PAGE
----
Guidance for 2023 is key
Investors will receive an earnings report from Tesla Inc.
after the bell on Wednesday. The company is expected to report quarterly revenue of more than $22 billion, according to FactSet. This would be its highest quarterly revenue ever, and higher than the $13.8 billion it reported during the third quarter of 2021.
Another key question for investors is whether companies will reduce their guidance for 2023. Since June, analysts expectations for S&P 500 companies earnings for the calendar year of 2023 have fallen by 4%, according to data from Morgan Stanley.
However, Morgan Stanley, one of the most consistently bearish investment banks on Wall Street, expects earnings to contract next year, leading to what Wall Street analysts would call an “earnings recession” —- that is, two consecutive quarters of earnings contraction.
Ron Temple, head of U.S. equities at Lazard Asset Management, said he expects investors will be keeping a close eye on companies’ official guidance for 2023. Firms may start to cut guidance this quarter, but he expects most companies will wait until later in the year — or perhaps even early next year when they report their fourth-quarter earnings — before doing so.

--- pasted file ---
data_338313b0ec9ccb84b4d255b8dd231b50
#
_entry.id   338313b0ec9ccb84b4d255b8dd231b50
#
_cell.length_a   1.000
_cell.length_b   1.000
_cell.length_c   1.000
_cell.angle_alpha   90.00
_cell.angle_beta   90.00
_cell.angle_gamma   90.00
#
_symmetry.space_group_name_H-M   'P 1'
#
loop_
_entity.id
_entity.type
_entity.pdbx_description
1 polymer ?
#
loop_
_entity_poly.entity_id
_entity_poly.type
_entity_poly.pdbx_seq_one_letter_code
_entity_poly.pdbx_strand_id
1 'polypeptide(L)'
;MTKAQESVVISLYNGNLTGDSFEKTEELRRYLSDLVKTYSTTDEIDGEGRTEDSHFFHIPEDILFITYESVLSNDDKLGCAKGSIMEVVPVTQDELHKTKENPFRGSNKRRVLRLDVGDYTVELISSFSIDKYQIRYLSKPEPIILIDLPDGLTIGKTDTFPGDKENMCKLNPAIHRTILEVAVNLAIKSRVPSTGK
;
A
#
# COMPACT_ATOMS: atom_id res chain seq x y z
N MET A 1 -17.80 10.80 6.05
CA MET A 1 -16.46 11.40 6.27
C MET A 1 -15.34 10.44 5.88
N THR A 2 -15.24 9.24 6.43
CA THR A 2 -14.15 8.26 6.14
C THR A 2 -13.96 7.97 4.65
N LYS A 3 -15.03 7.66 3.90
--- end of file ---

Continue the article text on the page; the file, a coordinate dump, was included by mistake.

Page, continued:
“Expectations in the market are for companies to either miss expectations or guide down expectations. And I think it might be a little early to get material guidance lower,” Temple said during a phone call with MarketWatch.
Temple added that it may be too early for the Federal Reserve’s interest-rate hikes to start negatively impacting corporate earnings.
As for the market, Temple said he wouldn’t be surprised to see stocks rally again over the next week or two. “I think the hurdle for a near term rally is pretty low,” he said.
Investors have received, or will receive, earnings reports from 66 S&P 500 companies this week. Next week, the number rises to 165 in what’s expected to be one of the busiest weeks for corporate earnings reports for the largest publicly traded companies in the U.S.